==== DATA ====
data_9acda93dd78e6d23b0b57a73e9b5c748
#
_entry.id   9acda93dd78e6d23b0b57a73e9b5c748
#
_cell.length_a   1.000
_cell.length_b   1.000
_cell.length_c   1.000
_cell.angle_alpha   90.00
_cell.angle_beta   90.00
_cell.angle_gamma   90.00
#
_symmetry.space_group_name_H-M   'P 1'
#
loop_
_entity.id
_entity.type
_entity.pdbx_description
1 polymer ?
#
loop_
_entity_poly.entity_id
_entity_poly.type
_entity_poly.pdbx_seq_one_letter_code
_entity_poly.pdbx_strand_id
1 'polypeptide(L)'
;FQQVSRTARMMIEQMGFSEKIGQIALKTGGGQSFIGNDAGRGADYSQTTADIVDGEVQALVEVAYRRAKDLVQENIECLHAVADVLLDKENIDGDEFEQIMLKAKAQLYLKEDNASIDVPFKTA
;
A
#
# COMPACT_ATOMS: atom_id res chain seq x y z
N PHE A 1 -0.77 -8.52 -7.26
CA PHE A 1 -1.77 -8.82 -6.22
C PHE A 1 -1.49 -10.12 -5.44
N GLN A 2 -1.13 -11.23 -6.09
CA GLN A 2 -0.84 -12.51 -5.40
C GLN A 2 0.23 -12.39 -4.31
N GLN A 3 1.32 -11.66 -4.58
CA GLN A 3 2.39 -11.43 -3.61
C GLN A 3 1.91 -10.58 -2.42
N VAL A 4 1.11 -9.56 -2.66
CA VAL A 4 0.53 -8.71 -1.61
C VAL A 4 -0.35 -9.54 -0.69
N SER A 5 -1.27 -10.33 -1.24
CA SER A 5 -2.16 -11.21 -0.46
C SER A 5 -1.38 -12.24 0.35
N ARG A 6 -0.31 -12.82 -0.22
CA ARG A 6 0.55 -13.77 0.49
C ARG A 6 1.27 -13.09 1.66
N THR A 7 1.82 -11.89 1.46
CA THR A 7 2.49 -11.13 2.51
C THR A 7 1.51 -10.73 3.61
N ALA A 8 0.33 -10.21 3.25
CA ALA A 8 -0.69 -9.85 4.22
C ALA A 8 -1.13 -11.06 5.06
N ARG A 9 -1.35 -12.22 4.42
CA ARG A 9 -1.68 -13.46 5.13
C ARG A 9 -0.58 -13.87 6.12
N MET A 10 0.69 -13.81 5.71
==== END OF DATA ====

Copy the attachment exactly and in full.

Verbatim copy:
data_9acda93dd78e6d23b0b57a73e9b5c748
#
_entry.id   9acda93dd78e6d23b0b57a73e9b5c748
#
_cell.length_a   1.000
_cell.length_b   1.000
_cell.length_c   1.000
_cell.angle_alpha   90.00
_cell.angle_beta   90.00
_cell.angle_gamma   90.00
#
_symmetry.space_group_name_H-M   'P 1'
#
loop_
_entity.id
_entity.type
_entity.pdbx_description
1 polymer ?
#
loop_
_entity_poly.entity_id
_entity_poly.type
_entity_poly.pdbx_seq_one_letter_code
_entity_poly.pdbx_strand_id
1 'polypeptide(L)'
;FQQVSRTARMMIEQMGFSEKIGQIALKTGGGQSFIGNDAGRGADYSQTTADIVDGEVQALVEVAYRRAKDLVQENIECLHAVADVLLDKENIDGDEFEQIMLKAKAQLYLKEDNASIDVPFKTA
;
A
#
# COMPACT_ATOMS: atom_id res chain seq x y z
N PHE A 1 -0.77 -8.52 -7.26
CA PHE A 1 -1.77 -8.82 -6.22
C PHE A 1 -1.49 -10.12 -5.44
N GLN A 2 -1.13 -11.23 -6.09
CA GLN A 2 -0.84 -12.51 -5.40
C GLN A 2 0.23 -12.39 -4.31
N GLN A 3 1.32 -11.66 -4.58
CA GLN A 3 2.39 -11.43 -3.61
C GLN A 3 1.91 -10.58 -2.42
N VAL A 4 1.11 -9.56 -2.66
CA VAL A 4 0.53 -8.71 -1.61
C VAL A 4 -0.35 -9.54 -0.69
N SER A 5 -1.27 -10.33 -1.24
CA SER A 5 -2.16 -11.21 -0.46
C SER A 5 -1.38 -12.24 0.35
N ARG A 6 -0.31 -12.82 -0.22
CA ARG A 6 0.55 -13.77 0.49
C ARG A 6 1.27 -13.09 1.66
N THR A 7 1.82 -11.89 1.46
CA THR A 7 2.49 -11.13 2.51
C THR A 7 1.51 -10.73 3.61
N ALA A 8 0.33 -10.21 3.25
CA ALA A 8 -0.69 -9.85 4.22
C ALA A 8 -1.13 -11.06 5.06
N ARG A 9 -1.35 -12.22 4.42
CA ARG A 9 -1.68 -13.46 5.13
C ARG A 9 -0.58 -13.87 6.12
N MET A 10 0.69 -13.81 5.71